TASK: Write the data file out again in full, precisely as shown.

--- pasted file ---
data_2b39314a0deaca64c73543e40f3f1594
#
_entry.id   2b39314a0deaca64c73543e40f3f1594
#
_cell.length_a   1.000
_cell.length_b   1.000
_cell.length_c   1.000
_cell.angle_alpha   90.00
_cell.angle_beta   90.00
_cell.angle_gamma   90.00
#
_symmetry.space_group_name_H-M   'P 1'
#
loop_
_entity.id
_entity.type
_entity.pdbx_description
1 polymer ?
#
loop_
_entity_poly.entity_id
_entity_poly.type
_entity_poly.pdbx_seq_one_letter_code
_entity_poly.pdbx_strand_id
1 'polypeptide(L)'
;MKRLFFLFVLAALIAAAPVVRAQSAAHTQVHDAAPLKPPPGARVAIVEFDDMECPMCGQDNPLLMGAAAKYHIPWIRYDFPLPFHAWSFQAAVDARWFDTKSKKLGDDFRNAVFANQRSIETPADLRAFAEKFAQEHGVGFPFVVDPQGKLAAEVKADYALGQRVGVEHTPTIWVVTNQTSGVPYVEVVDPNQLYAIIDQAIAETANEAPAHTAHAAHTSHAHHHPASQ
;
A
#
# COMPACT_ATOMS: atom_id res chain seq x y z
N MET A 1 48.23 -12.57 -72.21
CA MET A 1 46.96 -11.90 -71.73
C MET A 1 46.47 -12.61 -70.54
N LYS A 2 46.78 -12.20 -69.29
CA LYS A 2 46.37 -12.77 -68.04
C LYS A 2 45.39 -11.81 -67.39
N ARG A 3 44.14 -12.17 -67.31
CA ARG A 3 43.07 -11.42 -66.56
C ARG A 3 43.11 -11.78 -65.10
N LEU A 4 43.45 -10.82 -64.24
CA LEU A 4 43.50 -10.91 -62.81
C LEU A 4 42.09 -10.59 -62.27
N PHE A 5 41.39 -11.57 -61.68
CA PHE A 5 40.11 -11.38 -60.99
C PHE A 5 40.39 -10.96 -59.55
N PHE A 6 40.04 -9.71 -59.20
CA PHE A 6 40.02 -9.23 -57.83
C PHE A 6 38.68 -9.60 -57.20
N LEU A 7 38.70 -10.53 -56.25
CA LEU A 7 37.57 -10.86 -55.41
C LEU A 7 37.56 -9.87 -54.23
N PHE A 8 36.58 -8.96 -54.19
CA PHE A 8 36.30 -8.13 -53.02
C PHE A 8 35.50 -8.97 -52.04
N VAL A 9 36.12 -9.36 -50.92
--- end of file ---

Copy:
data_2b39314a0deaca64c73543e40f3f1594
#
_entry.id   2b39314a0deaca64c73543e40f3f1594
#
_cell.length_a   1.000
_cell.length_b   1.000
_cell.length_c   1.000
_cell.angle_alpha   90.00
_cell.angle_beta   90.00
_cell.angle_gamma   90.00
#
_symmetry.space_group_name_H-M   'P 1'
#
loop_
_entity.id
_entity.type
_entity.pdbx_description
1 polymer ?
#
loop_
_entity_poly.entity_id
_entity_poly.type
_entity_poly.pdbx_seq_one_letter_code
_entity_poly.pdbx_strand_id
1 'polypeptide(L)'
;MKRLFFLFVLAALIAAAPVVRAQSAAHTQVHDAAPLKPPPGARVAIVEFDDMECPMCGQDNPLLMGAAAKYHIPWIRYDFPLPFHAWSFQAAVDARWFDTKSKKLGDDFRNAVFANQRSIETPADLRAFAEKFAQEHGVGFPFVVDPQGKLAAEVKADYALGQRVGVEHTPTIWVVTNQTSGVPYVEVVDPNQLYAIIDQAIAETANEAPAHTAHAAHTSHAHHHPASQ
;
A
#
# COMPACT_ATOMS: atom_id res chain seq x y z
N MET A 1 48.23 -12.57 -72.21
CA MET A 1 46.96 -11.90 -71.73
C MET A 1 46.47 -12.61 -70.54
N LYS A 2 46.78 -12.20 -69.29
CA LYS A 2 46.37 -12.77 -68.04
C LYS A 2 45.39 -11.81 -67.39
N ARG A 3 44.14 -12.17 -67.31
CA ARG A 3 43.07 -11.42 -66.56
C ARG A 3 43.11 -11.78 -65.10
N LEU A 4 43.45 -10.82 -64.24
CA LEU A 4 43.50 -10.91 -62.81
C LEU A 4 42.09 -10.59 -62.27
N PHE A 5 41.39 -11.57 -61.68
CA PHE A 5 40.11 -11.38 -60.99
C PHE A 5 40.39 -10.96 -59.55
N PHE A 6 40.04 -9.71 -59.20
CA PHE A 6 40.02 -9.23 -57.83
C PHE A 6 38.68 -9.60 -57.20
N LEU A 7 38.70 -10.53 -56.25
CA LEU A 7 37.57 -10.86 -55.41
C LEU A 7 37.56 -9.87 -54.23
N PHE A 8 36.58 -8.96 -54.19
CA PHE A 8 36.30 -8.13 -53.02
C PHE A 8 35.50 -8.97 -52.04
N VAL A 9 36.12 -9.36 -50.92